Hippo Caretaker Jenna Wingate and the Cincinnati Zoo’s Preemie Fiona
Preemie Fiona turned five years old in January and senior hippo caretaker Jenna Wingate remembers the moment she first saw her. When Wingate was the Africa keeper at the Cincinnati Zoo and Botanical Garden, she worked closely with Fiona right after she was born. It was a life-changing experience for her and a career highlight.
Getting to know Fiona and her care team has been an unforgettable experience for Wingate, who has seen the calf grow and change in ways she never expected. She has watched her gain weight, get out of pools and graduate to bigger bottles — all while keeping her stubborn, slimy nature in check.
Fiona is a social media darling and a big reason why people visit the Cincinnati Zoo every day, but her keepers also say that she’s been an incredible teacher of their skills as well. They’ve gotten to learn so much about the hippo’s behavior, from how they eat to what they like to do in their free time and their interactions with visitors.
They’ve learned how to be her ear bud, to hold her paw and to give her cues when she needs help. They’ve watched her interact with other zoo animals, such as the meerkats.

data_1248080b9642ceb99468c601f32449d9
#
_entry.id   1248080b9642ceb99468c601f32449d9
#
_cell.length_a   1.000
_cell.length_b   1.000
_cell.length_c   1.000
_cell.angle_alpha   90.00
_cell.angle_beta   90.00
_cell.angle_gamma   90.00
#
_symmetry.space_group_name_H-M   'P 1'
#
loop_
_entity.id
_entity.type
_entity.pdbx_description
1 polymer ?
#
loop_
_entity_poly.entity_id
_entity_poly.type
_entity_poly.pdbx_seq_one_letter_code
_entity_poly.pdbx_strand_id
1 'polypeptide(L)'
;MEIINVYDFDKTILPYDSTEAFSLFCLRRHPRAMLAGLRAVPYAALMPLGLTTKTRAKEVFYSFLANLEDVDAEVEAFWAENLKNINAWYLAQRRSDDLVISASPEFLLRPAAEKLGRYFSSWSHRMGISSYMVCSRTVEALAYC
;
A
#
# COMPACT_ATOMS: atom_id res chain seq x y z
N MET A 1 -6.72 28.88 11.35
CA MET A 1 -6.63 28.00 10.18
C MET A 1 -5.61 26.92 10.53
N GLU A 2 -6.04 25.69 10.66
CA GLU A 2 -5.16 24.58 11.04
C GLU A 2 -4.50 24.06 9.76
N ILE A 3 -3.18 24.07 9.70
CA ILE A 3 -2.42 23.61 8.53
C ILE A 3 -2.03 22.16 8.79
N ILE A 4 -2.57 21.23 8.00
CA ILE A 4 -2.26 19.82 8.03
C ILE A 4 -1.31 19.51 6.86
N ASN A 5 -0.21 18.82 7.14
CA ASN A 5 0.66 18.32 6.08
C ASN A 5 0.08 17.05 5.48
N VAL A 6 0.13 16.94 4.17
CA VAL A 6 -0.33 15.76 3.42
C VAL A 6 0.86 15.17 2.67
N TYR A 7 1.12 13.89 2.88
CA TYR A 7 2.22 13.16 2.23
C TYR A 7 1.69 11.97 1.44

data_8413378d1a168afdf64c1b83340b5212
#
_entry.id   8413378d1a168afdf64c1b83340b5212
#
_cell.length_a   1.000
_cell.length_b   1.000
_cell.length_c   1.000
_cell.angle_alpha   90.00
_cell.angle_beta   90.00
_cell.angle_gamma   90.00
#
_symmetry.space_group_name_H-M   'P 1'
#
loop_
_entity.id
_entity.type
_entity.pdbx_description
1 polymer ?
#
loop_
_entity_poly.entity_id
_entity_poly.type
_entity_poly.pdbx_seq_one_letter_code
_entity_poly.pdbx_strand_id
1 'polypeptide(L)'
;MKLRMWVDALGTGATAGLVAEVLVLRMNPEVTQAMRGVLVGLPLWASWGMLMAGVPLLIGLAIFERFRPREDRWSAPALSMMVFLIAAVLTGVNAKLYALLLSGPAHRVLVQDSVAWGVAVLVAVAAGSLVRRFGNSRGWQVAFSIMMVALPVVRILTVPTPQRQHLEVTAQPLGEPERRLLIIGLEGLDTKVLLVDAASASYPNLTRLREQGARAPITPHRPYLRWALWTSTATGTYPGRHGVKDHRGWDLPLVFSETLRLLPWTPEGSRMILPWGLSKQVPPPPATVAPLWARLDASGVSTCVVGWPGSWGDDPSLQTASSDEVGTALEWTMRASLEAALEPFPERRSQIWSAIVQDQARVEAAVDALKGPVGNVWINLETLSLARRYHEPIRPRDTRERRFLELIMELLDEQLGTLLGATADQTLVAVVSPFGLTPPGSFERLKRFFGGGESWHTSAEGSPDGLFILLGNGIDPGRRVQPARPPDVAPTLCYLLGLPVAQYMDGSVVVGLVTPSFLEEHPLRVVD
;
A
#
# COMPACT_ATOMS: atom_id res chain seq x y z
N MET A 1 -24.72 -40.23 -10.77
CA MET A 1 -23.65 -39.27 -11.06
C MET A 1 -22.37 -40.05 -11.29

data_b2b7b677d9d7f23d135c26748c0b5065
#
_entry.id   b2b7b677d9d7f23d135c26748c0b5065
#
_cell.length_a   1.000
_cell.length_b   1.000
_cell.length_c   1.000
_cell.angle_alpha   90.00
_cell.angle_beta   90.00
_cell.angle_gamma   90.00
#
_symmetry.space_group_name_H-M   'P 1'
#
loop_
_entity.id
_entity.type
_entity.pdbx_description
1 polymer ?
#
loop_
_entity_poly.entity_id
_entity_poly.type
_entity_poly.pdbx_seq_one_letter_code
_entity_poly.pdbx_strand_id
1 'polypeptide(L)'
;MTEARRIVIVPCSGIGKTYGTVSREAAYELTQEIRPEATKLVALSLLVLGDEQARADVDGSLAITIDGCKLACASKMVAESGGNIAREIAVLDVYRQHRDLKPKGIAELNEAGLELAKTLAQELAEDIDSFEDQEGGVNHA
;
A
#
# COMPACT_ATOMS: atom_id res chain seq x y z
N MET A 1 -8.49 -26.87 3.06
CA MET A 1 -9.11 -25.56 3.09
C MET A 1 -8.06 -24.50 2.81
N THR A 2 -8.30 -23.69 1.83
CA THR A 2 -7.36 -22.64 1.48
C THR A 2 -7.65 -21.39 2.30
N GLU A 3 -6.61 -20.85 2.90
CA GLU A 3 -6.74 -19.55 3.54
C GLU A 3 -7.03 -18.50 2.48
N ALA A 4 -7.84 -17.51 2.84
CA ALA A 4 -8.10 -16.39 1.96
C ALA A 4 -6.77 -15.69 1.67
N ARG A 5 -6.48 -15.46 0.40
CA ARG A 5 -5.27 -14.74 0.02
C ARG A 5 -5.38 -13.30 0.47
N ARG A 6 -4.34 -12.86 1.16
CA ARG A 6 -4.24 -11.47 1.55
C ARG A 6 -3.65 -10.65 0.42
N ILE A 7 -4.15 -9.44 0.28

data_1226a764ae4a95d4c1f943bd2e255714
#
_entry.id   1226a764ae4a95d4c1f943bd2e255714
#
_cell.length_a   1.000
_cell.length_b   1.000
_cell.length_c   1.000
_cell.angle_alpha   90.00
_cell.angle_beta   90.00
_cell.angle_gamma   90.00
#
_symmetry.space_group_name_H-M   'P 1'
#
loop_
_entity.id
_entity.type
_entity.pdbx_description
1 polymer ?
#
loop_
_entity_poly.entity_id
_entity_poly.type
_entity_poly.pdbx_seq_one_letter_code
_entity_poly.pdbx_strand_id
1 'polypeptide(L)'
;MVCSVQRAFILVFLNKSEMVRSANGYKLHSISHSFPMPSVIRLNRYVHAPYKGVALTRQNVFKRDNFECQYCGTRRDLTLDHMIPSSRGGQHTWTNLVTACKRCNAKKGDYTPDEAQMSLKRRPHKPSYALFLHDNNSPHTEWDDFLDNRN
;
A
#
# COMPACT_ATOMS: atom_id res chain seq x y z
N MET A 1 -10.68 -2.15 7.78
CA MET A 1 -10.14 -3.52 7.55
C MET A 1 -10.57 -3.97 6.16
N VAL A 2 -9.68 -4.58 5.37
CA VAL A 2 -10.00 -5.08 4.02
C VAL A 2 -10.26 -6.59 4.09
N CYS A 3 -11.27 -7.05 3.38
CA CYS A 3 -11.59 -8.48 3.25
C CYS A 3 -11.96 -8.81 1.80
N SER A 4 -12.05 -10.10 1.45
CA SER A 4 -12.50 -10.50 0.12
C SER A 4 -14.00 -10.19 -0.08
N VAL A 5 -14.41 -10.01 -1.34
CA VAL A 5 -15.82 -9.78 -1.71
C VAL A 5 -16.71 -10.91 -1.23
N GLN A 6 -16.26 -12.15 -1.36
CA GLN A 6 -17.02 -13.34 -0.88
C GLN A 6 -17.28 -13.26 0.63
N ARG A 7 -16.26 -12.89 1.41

Meerkats are an interesting species to work with. They’re so smart, they can play tricks, they’re very social and they’re extremely curious. They’ll go and explore tree bark or a stump on command. They’ll also drop into a pile of straw, poke bugs out of holes drilled in the ground and even jump into underground tunnels to forage, according to Wingate.
There aren’t many things that make a zookeeper happier than seeing one of their charges thriving. So it was a thrill to see that Bibi, the mother of Fiona, is due to give birth again soon at the zoo.
Whether or not she gives birth, however, it’s safe to assume that Fiona will have a baby sister if the zoo’s breeding program goes as planned. It’s been a couple of weeks since the zoo added 18-year-old male hippo Tucker to Hippo Cove, and they hope he and Fiona will be able to live together for the rest of their lives.
After all, the zoo follows a genetic survival plan that determines which animals breed and keeps a wide genetic diversity within the hippo population. It’s possible that Tucker may leave the zoo at some point, but it’s very unlikely.
He’s already a big hit with Bibi, but the pair has yet to be introduced together. Once they’re comfortable, they’ll share space and become a family.
They’ll need to be trained and familiarized with different behaviors in order to minimize any anxieties or stress about procedures that will need to be done to keep the baby healthy, zookeepers say. This is part of a process called behavioral training, which the zoo uses to keep its animals happy and healthy.
This process is an important step to ensuring the long-term health of the animal and the zoo, and it’s a good one. If a hippo is comfortable in its surroundings, it will be less likely to get sick. It will also be more likely to breed with other hippos, which can lead to increased genetic diversity and fewer extinctions.